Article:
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Sagan's Tactics (spoilers)

Old 07-10-18, 01:30 PM
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colombo357
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Sagan's Tactics (spoilers)

Seems like Sagan often carries more speed across the line than the winners, yet loses it by a few inches, if not less than inch.

Is his timing off?

How much of a draft advantage does he really get in a full on sprint if he's 2 bike lengths back? Maybe that's not working out for him?

On today's Stage 4 sprint, I counted 15 seconds for Gaviria's winning sprint. He had a nice leadout from a teammate and led the sprint. Should Sagan have gone out earlier? How does Sagan's 30s power numbers compare to the field?
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Old 07-10-18, 02:05 PM
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Ligget made an interesting comment on Gaviria's sprint. He had two kicks. First one at the onset, the second before the line. My opinion is the ability to kick twice brought him the win. Sagan did not have a kick for the line.
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Old 07-10-18, 06:18 PM
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Originally Posted by TiHabanero View Post
Ligget made an interesting comment on Gaviria's sprint. He had two kicks. First one at the onset, the second before the line. My opinion is the ability to kick twice brought him the win. Sagan did not have a kick for the line.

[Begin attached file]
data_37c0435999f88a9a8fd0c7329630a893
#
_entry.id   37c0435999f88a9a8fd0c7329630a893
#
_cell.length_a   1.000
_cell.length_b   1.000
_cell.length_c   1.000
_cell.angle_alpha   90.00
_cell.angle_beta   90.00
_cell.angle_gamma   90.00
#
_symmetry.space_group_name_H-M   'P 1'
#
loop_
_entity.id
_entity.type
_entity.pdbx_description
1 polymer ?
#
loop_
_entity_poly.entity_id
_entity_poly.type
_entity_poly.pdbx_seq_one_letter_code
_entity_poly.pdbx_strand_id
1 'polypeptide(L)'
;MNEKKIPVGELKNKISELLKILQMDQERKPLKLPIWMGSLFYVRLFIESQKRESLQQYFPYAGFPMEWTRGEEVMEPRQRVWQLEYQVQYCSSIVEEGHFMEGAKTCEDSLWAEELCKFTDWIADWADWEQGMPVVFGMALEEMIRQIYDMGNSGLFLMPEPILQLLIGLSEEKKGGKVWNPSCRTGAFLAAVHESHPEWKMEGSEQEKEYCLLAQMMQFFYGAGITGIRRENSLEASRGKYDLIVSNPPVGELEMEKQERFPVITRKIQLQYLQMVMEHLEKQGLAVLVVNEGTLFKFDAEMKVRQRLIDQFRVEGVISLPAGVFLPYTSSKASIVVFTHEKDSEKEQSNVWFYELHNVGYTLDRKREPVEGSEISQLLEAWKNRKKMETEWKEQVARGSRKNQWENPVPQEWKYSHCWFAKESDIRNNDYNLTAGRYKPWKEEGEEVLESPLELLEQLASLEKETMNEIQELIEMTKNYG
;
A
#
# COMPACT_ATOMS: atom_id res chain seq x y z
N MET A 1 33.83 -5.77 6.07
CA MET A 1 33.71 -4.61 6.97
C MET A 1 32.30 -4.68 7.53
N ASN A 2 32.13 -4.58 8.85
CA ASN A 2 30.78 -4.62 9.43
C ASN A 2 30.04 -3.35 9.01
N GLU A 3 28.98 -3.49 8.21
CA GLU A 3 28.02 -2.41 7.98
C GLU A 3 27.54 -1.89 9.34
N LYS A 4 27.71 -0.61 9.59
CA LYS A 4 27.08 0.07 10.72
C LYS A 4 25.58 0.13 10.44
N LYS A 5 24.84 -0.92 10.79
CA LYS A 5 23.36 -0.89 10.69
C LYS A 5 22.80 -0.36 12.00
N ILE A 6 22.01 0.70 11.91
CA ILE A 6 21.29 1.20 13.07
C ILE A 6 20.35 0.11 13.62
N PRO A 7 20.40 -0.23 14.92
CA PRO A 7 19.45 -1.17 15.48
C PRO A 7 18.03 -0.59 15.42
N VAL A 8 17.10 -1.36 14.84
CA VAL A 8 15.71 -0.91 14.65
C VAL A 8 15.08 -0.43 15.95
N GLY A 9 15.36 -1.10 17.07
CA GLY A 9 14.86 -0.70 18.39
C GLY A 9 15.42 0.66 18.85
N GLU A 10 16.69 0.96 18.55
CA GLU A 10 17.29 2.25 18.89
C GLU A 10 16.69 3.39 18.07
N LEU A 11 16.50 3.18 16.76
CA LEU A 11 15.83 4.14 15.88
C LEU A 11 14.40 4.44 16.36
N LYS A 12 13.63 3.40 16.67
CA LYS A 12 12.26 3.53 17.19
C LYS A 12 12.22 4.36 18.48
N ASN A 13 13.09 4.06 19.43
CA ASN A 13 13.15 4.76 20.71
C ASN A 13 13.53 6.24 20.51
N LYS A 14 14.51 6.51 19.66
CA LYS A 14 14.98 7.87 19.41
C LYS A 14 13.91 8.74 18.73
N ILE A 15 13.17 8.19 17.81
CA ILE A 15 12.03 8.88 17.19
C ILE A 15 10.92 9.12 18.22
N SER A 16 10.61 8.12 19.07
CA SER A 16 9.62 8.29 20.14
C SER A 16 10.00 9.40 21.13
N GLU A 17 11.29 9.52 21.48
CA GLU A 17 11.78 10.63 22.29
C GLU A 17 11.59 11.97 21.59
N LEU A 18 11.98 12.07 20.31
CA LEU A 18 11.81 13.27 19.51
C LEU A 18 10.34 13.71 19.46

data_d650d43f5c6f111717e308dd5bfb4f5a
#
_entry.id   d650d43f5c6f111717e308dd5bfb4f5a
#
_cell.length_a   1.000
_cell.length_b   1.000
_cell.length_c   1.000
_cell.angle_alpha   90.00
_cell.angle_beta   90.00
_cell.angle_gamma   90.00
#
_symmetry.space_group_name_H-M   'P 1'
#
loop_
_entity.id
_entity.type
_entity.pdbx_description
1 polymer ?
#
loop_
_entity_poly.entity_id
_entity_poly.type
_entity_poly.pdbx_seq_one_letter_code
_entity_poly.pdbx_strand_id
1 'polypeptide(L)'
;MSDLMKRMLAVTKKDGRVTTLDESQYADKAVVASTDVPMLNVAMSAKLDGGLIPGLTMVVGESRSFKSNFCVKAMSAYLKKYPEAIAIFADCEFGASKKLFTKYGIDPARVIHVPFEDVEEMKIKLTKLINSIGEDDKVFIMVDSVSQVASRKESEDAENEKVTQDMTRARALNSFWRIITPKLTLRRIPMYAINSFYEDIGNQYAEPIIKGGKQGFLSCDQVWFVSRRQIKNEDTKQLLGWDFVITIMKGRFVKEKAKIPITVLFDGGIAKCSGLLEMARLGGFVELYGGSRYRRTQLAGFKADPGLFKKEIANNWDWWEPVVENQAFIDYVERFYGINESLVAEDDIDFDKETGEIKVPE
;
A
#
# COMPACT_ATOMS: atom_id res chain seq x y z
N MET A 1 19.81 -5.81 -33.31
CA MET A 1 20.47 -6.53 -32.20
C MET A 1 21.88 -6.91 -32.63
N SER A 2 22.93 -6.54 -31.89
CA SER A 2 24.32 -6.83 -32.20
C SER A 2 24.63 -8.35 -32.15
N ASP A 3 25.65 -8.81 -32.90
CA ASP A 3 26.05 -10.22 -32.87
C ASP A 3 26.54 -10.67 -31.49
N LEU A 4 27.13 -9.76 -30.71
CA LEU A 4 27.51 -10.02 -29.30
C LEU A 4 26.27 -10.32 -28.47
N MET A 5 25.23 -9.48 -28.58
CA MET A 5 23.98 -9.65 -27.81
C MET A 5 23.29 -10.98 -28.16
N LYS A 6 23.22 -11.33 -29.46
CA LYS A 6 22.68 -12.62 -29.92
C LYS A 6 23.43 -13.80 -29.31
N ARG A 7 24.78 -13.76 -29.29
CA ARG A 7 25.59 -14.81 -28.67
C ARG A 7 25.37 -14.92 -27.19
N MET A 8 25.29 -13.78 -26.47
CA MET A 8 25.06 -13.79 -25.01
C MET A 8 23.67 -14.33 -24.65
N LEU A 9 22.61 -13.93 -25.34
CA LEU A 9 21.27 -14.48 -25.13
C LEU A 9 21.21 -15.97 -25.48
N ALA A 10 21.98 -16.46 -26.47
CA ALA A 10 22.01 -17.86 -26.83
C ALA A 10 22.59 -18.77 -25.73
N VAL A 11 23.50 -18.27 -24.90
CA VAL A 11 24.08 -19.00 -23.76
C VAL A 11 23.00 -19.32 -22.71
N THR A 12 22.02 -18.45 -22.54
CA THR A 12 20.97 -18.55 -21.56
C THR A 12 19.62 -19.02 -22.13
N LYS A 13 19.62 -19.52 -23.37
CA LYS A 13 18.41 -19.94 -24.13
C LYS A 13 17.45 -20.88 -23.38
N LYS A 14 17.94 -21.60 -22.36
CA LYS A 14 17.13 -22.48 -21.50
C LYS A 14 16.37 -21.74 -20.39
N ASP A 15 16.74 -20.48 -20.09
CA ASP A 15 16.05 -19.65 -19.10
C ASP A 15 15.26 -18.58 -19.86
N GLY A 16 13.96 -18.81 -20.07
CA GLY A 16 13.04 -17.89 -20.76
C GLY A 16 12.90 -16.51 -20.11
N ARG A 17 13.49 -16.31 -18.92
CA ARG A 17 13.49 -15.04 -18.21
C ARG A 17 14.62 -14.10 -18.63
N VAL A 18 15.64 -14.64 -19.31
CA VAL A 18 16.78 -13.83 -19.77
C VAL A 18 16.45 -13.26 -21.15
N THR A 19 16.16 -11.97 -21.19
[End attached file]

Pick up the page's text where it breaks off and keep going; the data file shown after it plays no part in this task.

That's what it looked like to me. Greipel was there but the 2nd kick put a fork in him.
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Old 07-10-18, 08:03 PM
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Where’s Cav been?
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Old 07-11-18, 01:01 AM
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sagan will get rid of those pesky sprinters soon enuff. no sprinters to worry about on stage 5.
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Old 07-11-18, 07:28 AM
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Originally Posted by TiHabanero View Post
Ligget made an interesting comment on Gaviria's sprint. He had two kicks. First one at the onset, the second before the line. My opinion is the ability to kick twice brought him the win. Sagan did not have a kick for the line.